Why there are more processionary caterpillars in France this year

There are two main types of the insect and they can now be found in most of the country

A close up of a ‘procession’ line of processionary caterpillar
The caterpillars are named after their tendency to ‘process’ in lines
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[Update: April 17, 2024. This article was updated to remove references to ways to kill the caterpillars. Residents are warned not to try and kill the insects - as this could be more dangerous and environmentally damaging - and instead to avoid them as much as possible.] 

Processionary caterpillars are more prevalent this year in France, the national health and environment agency has warned.

The caterpillars - chenilles processionnaires in French - are so-named due to their tendency to ‘process’ in lines across the ground between trees and were officially classified as a harmful pest in April 2022.

Read also: Processionary caterpillars now officially a harmful species in France 

There are two main species in France, pine and oak (pin and chêne). They each live in trees of their respective types.

Read also: Two types of processionary caterpillars gaining ground in France 

Why are they particularly bad this year?

There are now more caterpillars in most of the country, experts say, due to warm weather. "Global warming is causing these caterpillars of exotic origin to move northwards,” said entomologist (insect expert) Benoît Gilles.

Emmanuel Gachet, coordinator of scientific expertise at the plant health laboratory at the official health body Agence nationale de sécurité sanitaire de l’alimentation, de l’environnement et du travail (Anses), confirmed that warmer weather changes the “geographic distributions” of the caterpillars and they have spread further north over recent years.

This is because warmer temperatures in both winter and summer “favour the development of this species, as there is a minimum temperature below which caterpillars can die”, he said. This means that there are more caterpillars in the warmer seasons.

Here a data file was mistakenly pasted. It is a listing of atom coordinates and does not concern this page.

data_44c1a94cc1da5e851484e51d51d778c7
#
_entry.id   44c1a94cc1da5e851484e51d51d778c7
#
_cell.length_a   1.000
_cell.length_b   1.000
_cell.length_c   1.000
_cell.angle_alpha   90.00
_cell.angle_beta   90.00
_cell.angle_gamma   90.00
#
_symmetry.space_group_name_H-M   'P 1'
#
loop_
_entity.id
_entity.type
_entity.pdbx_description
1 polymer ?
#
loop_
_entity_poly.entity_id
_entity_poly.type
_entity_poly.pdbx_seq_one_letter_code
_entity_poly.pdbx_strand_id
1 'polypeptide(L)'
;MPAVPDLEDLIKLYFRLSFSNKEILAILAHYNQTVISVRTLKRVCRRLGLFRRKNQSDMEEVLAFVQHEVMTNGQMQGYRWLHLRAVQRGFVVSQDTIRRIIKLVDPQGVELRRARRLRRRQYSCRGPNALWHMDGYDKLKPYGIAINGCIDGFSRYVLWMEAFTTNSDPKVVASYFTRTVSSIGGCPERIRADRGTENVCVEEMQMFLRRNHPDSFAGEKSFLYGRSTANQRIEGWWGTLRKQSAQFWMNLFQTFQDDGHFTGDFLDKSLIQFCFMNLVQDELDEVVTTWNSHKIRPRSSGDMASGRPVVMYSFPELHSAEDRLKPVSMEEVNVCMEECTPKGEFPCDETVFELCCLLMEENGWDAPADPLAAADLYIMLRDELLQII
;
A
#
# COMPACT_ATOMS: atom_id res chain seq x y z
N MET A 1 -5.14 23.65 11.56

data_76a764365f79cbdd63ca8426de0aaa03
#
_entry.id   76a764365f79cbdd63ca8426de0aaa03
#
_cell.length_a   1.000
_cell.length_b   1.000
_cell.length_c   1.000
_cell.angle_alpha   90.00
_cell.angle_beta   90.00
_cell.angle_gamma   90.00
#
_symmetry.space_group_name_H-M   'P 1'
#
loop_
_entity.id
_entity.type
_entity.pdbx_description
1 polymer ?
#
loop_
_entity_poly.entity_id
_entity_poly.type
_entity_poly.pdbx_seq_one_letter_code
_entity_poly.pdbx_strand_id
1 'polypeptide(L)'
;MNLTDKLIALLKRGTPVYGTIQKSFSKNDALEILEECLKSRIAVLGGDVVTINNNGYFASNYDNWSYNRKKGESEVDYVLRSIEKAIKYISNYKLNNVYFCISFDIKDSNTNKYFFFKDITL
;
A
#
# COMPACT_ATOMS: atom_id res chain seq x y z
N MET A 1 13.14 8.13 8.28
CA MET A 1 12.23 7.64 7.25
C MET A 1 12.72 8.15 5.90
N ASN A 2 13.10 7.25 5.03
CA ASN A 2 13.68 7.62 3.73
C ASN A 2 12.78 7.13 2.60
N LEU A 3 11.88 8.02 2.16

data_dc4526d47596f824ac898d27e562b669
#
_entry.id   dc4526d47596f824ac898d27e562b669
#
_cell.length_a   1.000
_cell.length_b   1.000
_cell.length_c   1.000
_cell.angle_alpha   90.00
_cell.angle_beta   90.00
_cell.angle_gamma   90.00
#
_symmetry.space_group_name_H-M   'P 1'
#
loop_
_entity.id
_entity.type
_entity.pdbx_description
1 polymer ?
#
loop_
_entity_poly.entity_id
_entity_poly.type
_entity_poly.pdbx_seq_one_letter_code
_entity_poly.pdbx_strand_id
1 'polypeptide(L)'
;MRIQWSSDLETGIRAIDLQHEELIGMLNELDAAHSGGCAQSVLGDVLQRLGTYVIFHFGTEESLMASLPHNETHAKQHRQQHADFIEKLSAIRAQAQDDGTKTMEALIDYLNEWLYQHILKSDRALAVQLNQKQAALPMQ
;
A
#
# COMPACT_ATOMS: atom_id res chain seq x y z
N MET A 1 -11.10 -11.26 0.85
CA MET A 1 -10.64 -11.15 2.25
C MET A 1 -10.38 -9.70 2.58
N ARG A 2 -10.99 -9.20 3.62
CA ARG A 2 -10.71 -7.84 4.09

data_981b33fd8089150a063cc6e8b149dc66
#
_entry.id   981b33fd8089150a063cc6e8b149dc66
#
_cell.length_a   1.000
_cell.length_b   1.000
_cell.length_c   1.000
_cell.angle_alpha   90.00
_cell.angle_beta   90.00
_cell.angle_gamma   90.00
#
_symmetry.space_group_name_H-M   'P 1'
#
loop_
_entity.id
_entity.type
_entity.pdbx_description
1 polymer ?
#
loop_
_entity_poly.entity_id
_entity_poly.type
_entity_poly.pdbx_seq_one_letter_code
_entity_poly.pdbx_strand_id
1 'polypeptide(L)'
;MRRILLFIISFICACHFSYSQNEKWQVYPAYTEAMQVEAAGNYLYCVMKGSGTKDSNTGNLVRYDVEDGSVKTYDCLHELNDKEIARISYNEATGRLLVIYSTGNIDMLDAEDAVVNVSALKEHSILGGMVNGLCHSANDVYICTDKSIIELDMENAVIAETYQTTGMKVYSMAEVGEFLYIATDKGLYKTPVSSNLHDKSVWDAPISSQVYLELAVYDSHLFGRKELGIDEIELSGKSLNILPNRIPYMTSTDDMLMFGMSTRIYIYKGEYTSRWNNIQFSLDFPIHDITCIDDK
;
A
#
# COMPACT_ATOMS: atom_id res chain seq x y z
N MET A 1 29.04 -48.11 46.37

Risky to humans and can be fatal for pets

Exposure to the caterpillars - which have tiny, irritating hairs all over their bodies - can cause irritation, inflammation, and rashes, as well as breathing difficulties for some. 

Their tiny hairs can easily come off when touched, or can simply blow into the air, and be spread by wind.

Severe health cases are isolated, but symptoms can become worse if people are repeatedly exposed to them - for example, if they work in forested areas regularly - said Mr Gachet.

“Forestry professionals, for example, can develop an allergy and more powerful symptoms as a result of a runaway immune system following repeated exposure to the venom,” he said.

A view of a processionary caterpillar nest in a pine tree

The caterpillars can also be dangerous to pets - for example if a dog eats one from the ground - and have been known to cause necrosis of the tongue or mouth, as well as breathing difficulties. These can be fatal if not treated. Any pets thought to have been exposed to the caterpillars should be taken to a vet immediately.

Children are also advised to stay away from the caterpillars, not to touch them, and certainly never to put them near their face or mouth.

Read more: What to do if your pet is hurt by processionary caterpillars in France
Read more: Health warning with France in peak period for dangerous caterpillars 

What are the symptoms of exposure to the caterpillars?

Symptoms of irritation (including in pets) are:

  • Painful, severely itchy rash within eight hours of skin contact

  • Conjunctivitis (red, painful, watery eyes) within one to four hours in case of eye contact

  • Sneezing, sore throat, difficulty swallowing and possibly breathing difficulties if inhaled

  • Hypersalivation, vomiting and abdominal pain if ingested.

The ARS (Agence régionale de santé in Île-de-France) has recently advised people “not to approach or touch these caterpillars or their nests”.

It also advises:

  • Wear long clothes when walking in the forest

  • Avoid rubbing your eyes during or after a walk

  • Wash fruit and vegetables from your garden

  • Avoid drying clothes next to infested trees

  • Take a shower and change your clothes if you suspect you have been exposed to the caterpillars.

Some birds do eat the caterpillars - especially blue tits and cuckoos. Putting up bird boxes to attract these birds may help reduce your processionary caterpillar and moth populations.